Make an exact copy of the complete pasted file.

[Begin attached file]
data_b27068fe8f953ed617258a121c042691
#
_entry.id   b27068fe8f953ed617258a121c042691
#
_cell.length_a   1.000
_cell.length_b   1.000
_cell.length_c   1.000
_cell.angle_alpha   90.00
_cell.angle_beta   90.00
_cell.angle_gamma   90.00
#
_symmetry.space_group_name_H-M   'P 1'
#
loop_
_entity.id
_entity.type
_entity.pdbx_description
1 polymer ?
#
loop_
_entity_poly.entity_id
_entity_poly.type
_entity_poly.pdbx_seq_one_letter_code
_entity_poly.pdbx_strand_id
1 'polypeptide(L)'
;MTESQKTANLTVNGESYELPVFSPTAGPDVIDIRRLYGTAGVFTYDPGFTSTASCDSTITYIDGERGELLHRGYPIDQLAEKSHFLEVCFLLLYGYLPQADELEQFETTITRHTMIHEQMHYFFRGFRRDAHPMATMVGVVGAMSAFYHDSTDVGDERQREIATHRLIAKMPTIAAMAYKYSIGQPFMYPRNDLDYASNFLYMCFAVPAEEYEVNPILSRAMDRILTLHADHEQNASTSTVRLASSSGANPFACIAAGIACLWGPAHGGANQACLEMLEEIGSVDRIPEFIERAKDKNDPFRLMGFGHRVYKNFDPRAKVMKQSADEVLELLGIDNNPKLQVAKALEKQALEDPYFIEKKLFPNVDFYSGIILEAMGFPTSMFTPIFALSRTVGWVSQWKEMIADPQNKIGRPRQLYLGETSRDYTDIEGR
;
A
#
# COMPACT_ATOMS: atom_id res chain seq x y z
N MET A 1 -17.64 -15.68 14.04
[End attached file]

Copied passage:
data_b27068fe8f953ed617258a121c042691
#
_entry.id   b27068fe8f953ed617258a121c042691
#
_cell.length_a   1.000
_cell.length_b   1.000
_cell.length_c   1.000
_cell.angle_alpha   90.00
_cell.angle_beta   90.00
_cell.angle_gamma   90.00
#
_symmetry.space_group_name_H-M   'P 1'
#
loop_
_entity.id
_entity.type
_entity.pdbx_description
1 polymer ?
#
loop_
_entity_poly.entity_id
_entity_poly.type
_entity_poly.pdbx_seq_one_letter_code
_entity_poly.pdbx_strand_id
1 'polypeptide(L)'
;MTESQKTANLTVNGESYELPVFSPTAGPDVIDIRRLYGTAGVFTYDPGFTSTASCDSTITYIDGERGELLHRGYPIDQLAEKSHFLEVCFLLLYGYLPQADELEQFETTITRHTMIHEQMHYFFRGFRRDAHPMATMVGVVGAMSAFYHDSTDVGDERQREIATHRLIAKMPTIAAMAYKYSIGQPFMYPRNDLDYASNFLYMCFAVPAEEYEVNPILSRAMDRILTLHADHEQNASTSTVRLASSSGANPFACIAAGIACLWGPAHGGANQACLEMLEEIGSVDRIPEFIERAKDKNDPFRLMGFGHRVYKNFDPRAKVMKQSADEVLELLGIDNNPKLQVAKALEKQALEDPYFIEKKLFPNVDFYSGIILEAMGFPTSMFTPIFALSRTVGWVSQWKEMIADPQNKIGRPRQLYLGETSRDYTDIEGR
;
A
#
# COMPACT_ATOMS: atom_id res chain seq x y z
N MET A 1 -17.64 -15.68 14.04